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Brandeis University's Community Newspaper — Waltham, Mass.

Callahan, 74, was friend and mentor to Heller

Published: October 22, 2010
Section: News

Professor James Callahan, or Jim, was one of the first people Lisa Lynch met in the summer of 2008 when she became dean of Brandeis’ Heller School for Social Policy and Management.

“I remember he just popped in my first day when my door was open,” Lynch said.

“He just came in and started talking, he said if I ever needed any help, he’d be glad to advise me.”

Callahan, who specialized in elderly care, was killed at the age of 74 on Oct. 12 after he slipped and fell under an MBTA commuter rail train traveling inbound at the West Newton rail station.

“We were all devastated and in a state of shock,” Lynch said of Callahan’s death.

“Jim would just come in out of the blue with a twinkle in his eye. His spontaneity would just make your day.”

Lynch said Callahan would bring her bouquets of flowers from his garden which he tended to in his spare time. “He liked to bring in Bleeding Hearts because he called them the official flower of the Heller school.”

Professor Michael Doonan (HELLER), who had received his doctorate from the Heller School and knew Callahan both as a professor and as a colleague, said Callahan brought the same enthusiasm to class that he brought to his personal relationships.

“He was incredible in his service to public policy, the classroom and everyone he came in contact with,” Doonan said. “To have all of those qualities is really rare.”

Doonan took a history of social policy class with Callahan when he was a student in 1996 and now, 14 years later, is the professor for that class.

“He passed it down to me and, whenever I was thinking of a change for that class, he would take me out to lunch,” Doonan said, adding he was scheduled to have lunch with Callahan this week.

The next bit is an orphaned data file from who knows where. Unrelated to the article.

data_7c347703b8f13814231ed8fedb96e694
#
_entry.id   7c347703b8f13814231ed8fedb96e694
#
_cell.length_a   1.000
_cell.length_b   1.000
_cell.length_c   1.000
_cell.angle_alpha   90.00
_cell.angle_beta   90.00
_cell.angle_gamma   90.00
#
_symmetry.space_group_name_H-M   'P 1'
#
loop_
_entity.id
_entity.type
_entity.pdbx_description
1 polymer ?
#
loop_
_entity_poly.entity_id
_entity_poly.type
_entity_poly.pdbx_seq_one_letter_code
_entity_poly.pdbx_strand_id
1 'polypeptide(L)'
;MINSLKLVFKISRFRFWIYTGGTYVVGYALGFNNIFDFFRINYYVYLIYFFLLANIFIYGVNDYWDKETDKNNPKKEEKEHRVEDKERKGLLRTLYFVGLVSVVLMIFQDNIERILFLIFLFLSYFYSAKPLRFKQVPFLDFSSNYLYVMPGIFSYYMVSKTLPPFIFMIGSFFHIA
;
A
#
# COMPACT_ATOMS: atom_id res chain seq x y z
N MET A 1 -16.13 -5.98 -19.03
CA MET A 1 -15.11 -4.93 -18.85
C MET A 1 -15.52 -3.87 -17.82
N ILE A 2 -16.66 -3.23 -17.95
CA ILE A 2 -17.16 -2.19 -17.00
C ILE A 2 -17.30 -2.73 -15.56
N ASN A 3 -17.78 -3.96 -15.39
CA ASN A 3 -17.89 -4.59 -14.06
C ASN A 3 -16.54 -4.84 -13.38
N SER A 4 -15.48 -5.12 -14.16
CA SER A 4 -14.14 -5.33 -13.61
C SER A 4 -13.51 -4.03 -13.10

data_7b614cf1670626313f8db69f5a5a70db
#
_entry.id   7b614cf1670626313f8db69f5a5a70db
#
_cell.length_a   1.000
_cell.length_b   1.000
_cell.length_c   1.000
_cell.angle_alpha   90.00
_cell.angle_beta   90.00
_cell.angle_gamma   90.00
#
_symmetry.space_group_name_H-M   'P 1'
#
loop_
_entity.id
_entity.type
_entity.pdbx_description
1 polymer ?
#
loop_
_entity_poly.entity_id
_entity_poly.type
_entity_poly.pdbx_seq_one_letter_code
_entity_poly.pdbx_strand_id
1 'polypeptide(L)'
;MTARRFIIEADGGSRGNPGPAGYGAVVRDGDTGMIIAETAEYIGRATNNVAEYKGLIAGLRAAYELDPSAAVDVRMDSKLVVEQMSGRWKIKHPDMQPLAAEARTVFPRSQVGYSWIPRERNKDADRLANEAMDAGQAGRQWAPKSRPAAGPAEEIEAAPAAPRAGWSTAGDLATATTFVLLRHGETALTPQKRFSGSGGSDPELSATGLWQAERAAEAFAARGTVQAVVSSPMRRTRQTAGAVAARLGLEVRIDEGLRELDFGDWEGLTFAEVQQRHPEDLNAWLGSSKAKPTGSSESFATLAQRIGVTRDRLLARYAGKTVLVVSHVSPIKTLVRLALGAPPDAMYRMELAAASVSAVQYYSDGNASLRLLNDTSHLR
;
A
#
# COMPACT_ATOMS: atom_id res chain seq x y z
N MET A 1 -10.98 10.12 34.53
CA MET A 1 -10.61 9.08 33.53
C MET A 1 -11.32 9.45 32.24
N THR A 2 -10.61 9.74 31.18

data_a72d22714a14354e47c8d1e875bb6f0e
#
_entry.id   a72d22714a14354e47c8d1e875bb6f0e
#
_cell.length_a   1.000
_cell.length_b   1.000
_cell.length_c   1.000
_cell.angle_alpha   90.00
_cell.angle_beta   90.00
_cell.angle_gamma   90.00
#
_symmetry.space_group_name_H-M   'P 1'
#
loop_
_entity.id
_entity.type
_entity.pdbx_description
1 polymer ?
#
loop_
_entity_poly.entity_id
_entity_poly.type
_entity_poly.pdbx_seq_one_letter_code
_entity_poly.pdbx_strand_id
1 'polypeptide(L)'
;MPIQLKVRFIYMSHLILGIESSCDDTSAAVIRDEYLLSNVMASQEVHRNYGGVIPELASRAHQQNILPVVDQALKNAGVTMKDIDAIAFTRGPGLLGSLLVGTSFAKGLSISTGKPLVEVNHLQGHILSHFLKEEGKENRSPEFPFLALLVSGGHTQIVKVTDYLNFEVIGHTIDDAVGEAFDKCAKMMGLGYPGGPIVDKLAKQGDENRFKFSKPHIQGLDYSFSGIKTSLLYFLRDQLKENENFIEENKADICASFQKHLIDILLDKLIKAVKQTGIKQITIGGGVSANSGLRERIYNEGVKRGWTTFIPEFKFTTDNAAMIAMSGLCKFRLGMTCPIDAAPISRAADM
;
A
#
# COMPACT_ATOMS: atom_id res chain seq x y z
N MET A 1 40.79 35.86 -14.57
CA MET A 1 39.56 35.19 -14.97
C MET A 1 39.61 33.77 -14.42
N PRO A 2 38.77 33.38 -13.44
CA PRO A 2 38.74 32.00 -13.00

Callahan, who was not teaching any classes at Heller this semester, had been a Brandeis faculty member for 25 years and received his doctorate from the university. Callahan also worked in state government as Secretary of Elder Affairs and Commissioner of Mental Health.

Callahan received his Bachelor’s degree from Holy Cross College before getting his Masters’ of Social Work at Boston College. Boston College later awarded him the School of Social Work’s award for dedication, integrity and commitment to the field of social work in 2003.

“He didn’t just tell you about his deep knowledge of history,” Doonan said. “He brought in his experience working for government and found a way to make understanding history important to understanding policy today and how to improve on policy for vulnerable populations.”

Lynch too said Callahan’s understanding of his field was “incredibly complex.”

“You can’t just say that he was a specialist in aging, he had a very holistic approach,” she said. “He had the view that the Heller School shouldn’t just have one person who specializes in aging, but that you need to think of it in a more integrated way, that aging crosses with poverty, health and family. For him, it wasn’t just in some box on the side.

“It gives you an idea of how broad a person he was,” she said.

Along with being a social policy historian, Callahan was also a Brandeis historian. When Lynch was organizing a celebration of the Heller School’s 50th anniversary last year, Callahan found a file of the “original founding documents” of the school in his house and donated them to the archives.

“He was just so considerate and helpful in that way,” Lynch said. “It’s hard to accept the fact that he won’t be popping into the office anymore.”